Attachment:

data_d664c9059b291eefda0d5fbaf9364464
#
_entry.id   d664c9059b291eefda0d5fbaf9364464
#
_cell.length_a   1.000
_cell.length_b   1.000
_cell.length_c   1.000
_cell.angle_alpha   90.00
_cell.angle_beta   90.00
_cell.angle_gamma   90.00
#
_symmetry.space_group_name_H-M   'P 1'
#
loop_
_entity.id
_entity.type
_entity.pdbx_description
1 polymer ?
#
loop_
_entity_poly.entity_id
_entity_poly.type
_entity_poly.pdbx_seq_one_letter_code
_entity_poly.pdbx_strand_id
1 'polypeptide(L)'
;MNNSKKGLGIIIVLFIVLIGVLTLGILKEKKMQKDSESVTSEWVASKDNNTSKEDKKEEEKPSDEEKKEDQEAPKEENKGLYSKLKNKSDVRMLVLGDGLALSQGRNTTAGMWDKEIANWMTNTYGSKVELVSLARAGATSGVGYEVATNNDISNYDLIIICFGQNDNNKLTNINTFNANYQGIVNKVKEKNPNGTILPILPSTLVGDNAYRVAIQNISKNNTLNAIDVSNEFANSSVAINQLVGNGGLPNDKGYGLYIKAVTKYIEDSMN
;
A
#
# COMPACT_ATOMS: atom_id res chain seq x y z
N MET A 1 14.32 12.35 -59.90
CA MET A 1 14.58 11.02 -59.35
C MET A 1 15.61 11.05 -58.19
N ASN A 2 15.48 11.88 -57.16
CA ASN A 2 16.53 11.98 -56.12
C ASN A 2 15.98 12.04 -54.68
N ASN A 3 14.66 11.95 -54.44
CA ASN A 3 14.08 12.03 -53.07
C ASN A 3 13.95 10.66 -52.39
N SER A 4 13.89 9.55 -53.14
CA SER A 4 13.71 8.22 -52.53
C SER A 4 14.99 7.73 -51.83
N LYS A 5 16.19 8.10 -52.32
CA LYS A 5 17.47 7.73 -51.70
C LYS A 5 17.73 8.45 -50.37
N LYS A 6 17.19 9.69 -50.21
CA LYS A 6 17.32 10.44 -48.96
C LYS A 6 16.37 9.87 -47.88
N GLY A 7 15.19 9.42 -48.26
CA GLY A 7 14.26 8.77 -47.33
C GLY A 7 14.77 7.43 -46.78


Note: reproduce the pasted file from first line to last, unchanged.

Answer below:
data_d664c9059b291eefda0d5fbaf9364464
#
_entry.id   d664c9059b291eefda0d5fbaf9364464
#
_cell.length_a   1.000
_cell.length_b   1.000
_cell.length_c   1.000
_cell.angle_alpha   90.00
_cell.angle_beta   90.00
_cell.angle_gamma   90.00
#
_symmetry.space_group_name_H-M   'P 1'
#
loop_
_entity.id
_entity.type
_entity.pdbx_description
1 polymer ?
#
loop_
_entity_poly.entity_id
_entity_poly.type
_entity_poly.pdbx_seq_one_letter_code
_entity_poly.pdbx_strand_id
1 'polypeptide(L)'
;MNNSKKGLGIIIVLFIVLIGVLTLGILKEKKMQKDSESVTSEWVASKDNNTSKEDKKEEEKPSDEEKKEDQEAPKEENKGLYSKLKNKSDVRMLVLGDGLALSQGRNTTAGMWDKEIANWMTNTYGSKVELVSLARAGATSGVGYEVATNNDISNYDLIIICFGQNDNNKLTNINTFNANYQGIVNKVKEKNPNGTILPILPSTLVGDNAYRVAIQNISKNNTLNAIDVSNEFANSSVAINQLVGNGGLPNDKGYGLYIKAVTKYIEDSMN
;
A
#
# COMPACT_ATOMS: atom_id res chain seq x y z
N MET A 1 14.32 12.35 -59.90
CA MET A 1 14.58 11.02 -59.35
C MET A 1 15.61 11.05 -58.19
N ASN A 2 15.48 11.88 -57.16
CA ASN A 2 16.53 11.98 -56.12
C ASN A 2 15.98 12.04 -54.68
N ASN A 3 14.66 11.95 -54.44
CA ASN A 3 14.08 12.03 -53.07
C ASN A 3 13.95 10.66 -52.39
N SER A 4 13.89 9.55 -53.14
CA SER A 4 13.71 8.22 -52.53
C SER A 4 14.99 7.73 -51.83
N LYS A 5 16.19 8.10 -52.32
CA LYS A 5 17.47 7.73 -51.70
C LYS A 5 17.73 8.45 -50.37
N LYS A 6 17.19 9.69 -50.21
CA LYS A 6 17.32 10.44 -48.96
C LYS A 6 16.37 9.87 -47.88
N GLY A 7 15.19 9.42 -48.26
CA GLY A 7 14.26 8.77 -47.33
C GLY A 7 14.77 7.43 -46.78